On August 6, 1945, an atomic bomb with an explosive force greater than 20,000 U.S. tons of TNT was dropped on the Japanese city of Hiroshima, with a population of about three hundred thousand. At least seventy-eight thousand people were killed outright, ten thousand were never found, and more than seventy thousand were injured. Almost two-thirds of the city was destroyed. On August 9, the day after the USSR declared war on Japan, an atomic bomb was dropped on Nagasaki, with a population of 250,000. About forty thousand people were killed, and about the same number were injured.
Surrender
On August 10, Japan sued for peace on the condition that the emperor’s position as sovereign ruler be maintained. The next day, the Allies stated that the future status of the emperor must be determined by them. At the behest of the emperor, an imperial conference on August 14 accepted the Allied terms. The next day, U.S. forces were ordered to cease fire.
http://www.inspiredbooks.com/Chapter4.htm

Eskimo Jim
April 5, 2004, 04:44 PM
Despite being a moot point, now, I'll bite.

I like Detachment Charlie's points.

Iwo Jima and Okinawa were the sites of some terrible, terrible fighting in WWII and I'm sure the brass and the politicians of the day didn't want to see the war stretch on longer. There is no question that allied casualties AND Japanese casualties resulting from the landing of allied troops in Japan would be very high.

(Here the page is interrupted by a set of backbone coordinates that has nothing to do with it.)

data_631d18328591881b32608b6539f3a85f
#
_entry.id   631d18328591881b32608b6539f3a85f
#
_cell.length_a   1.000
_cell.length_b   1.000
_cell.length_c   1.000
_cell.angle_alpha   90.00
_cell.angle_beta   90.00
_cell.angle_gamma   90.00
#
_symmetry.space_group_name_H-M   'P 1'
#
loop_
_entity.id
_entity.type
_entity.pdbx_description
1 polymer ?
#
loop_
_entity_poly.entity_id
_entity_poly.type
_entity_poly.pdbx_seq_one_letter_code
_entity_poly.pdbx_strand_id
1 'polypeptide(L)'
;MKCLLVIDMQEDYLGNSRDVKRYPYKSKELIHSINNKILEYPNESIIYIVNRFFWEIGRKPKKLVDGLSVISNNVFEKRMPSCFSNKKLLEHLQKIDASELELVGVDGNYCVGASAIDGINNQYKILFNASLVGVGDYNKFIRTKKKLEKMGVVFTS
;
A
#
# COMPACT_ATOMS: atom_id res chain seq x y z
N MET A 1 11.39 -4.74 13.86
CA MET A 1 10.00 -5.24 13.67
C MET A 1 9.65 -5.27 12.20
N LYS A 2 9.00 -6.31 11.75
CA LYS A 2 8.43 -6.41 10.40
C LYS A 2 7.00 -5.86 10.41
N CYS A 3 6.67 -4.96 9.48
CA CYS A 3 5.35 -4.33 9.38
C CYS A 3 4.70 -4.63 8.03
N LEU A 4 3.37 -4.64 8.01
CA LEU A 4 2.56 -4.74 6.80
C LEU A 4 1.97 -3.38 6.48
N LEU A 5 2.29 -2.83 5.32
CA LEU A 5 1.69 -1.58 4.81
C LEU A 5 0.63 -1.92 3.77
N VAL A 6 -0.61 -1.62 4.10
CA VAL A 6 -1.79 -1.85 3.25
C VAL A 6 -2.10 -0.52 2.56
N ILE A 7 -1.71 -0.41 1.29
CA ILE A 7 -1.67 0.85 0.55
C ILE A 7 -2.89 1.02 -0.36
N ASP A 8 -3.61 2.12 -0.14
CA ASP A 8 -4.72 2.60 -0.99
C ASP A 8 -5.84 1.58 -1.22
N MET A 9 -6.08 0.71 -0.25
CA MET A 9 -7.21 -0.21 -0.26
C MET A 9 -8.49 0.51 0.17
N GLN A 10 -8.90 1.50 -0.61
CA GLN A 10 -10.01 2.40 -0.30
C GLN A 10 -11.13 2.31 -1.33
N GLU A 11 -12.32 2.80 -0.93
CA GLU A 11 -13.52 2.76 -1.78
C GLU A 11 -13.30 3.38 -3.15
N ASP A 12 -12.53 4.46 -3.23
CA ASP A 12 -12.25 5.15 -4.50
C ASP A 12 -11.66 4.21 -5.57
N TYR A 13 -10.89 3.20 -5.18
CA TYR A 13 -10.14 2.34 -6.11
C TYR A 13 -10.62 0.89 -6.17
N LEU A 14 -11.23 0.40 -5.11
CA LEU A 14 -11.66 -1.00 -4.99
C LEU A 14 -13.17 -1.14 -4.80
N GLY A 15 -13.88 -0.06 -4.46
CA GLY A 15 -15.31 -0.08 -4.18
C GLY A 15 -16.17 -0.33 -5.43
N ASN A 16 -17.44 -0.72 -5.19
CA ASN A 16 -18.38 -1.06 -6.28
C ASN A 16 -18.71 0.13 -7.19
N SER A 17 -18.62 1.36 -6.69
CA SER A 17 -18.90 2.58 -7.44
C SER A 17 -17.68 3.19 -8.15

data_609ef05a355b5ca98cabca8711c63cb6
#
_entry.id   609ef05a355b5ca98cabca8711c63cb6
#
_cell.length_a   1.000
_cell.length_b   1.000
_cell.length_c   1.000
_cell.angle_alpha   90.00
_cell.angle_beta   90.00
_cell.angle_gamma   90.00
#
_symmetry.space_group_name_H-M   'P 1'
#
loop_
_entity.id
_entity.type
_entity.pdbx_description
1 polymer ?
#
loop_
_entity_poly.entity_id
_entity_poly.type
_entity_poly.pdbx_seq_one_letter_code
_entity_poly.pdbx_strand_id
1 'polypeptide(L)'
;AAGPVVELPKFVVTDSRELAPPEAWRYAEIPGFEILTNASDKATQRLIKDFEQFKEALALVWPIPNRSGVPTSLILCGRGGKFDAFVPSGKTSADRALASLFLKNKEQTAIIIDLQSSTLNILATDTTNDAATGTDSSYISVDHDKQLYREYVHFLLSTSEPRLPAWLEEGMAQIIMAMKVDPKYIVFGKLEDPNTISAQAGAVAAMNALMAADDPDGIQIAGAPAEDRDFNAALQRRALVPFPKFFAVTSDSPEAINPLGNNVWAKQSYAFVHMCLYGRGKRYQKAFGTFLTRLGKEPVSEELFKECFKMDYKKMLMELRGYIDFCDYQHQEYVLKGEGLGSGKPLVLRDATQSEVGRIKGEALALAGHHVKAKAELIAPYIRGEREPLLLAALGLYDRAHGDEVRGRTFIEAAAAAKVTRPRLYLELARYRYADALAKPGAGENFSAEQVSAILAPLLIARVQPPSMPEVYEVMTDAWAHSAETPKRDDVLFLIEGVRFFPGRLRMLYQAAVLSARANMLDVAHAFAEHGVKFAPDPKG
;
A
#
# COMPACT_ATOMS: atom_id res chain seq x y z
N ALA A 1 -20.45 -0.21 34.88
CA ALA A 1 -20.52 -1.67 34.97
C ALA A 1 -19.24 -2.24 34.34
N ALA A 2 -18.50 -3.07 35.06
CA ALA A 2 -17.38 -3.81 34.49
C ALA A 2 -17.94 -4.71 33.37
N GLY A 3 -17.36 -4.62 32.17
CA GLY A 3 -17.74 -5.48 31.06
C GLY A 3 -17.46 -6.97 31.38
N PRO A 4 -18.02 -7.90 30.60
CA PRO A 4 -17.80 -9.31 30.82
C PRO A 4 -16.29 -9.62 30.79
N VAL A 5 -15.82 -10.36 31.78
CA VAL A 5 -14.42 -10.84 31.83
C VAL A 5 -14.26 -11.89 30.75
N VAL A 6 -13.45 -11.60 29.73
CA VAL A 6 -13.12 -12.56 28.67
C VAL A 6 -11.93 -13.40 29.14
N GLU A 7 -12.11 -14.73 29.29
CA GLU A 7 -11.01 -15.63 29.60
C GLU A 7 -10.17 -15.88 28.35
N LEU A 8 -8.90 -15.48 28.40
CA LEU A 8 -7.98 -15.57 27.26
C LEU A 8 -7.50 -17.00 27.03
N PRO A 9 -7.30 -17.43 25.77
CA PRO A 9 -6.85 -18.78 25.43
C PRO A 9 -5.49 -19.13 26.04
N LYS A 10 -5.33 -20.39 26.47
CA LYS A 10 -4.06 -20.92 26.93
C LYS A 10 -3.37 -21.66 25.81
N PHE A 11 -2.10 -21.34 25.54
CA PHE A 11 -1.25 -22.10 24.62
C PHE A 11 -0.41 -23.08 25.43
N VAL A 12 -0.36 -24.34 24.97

I think the first bomb got the Japenese high commands attention and the second one convinced them that we'd do it again. That resulted in the end of the war.

I'm sure that the bombing of Hiroshima and Nagasaki prevented more deaths than it caused. It was a difficult decision made during difficult times.

-Jim

JohnBT
April 5, 2004, 04:52 PM
"This forum is full of glib assertions"

But it does not necessarily follow that they are incorrect assertions simply because they are not footnoted to satisfy you. I finished an M.S. before I was 23 and I CAN footnote if I want to - and I don't. You don't make the rules.

You appear to want to pick a fight. I think you can find one here if you can stick around this time and not get your feelings hurt.

John

Don Gwinn
April 5, 2004, 04:53 PM
There's a name for places where people sometimes ignore good points and exaggerate their own credibility. It's called "everywhere."

Risasi
April 5, 2004, 04:57 PM
I don't know you RGR. But you seem to be baiting people to counter-post you. Not that there is anything wrong with that. I like a good argument myself. And agree that it should be carried out in proper fashion. For instance ad hominem attacks have no place in a proper argument. But your content does seem to post to people that talk out of conjecture. Rather than someone who was there.

Reading your initial post I thought to myself; "What does Brian Easley say having a 1 on 1 argument"? I can hear it now; "Well sir, according to myself. I think......"

Okay you have Brian Easley, I have old veterans. My Great Uncle joined a tank platoon, and fought as a tank commander in Italy. He later joined OSS, or one of it's para-organizations. I don't remember which, because this man would not talk about his experiences. His younger brother, my grandfather, wanted to join the Air Force. Unfortunately he ended up in the Infantry. Back then it was just the Army Air Force, and the recruiter sent him to "that line" when my grandad asked "Which line was the Air Force". He eventually got transferred and stationed on a B-25 after the war in '47 or so, then got out the following year. But not before slogging through islands, cleaning out Japanese.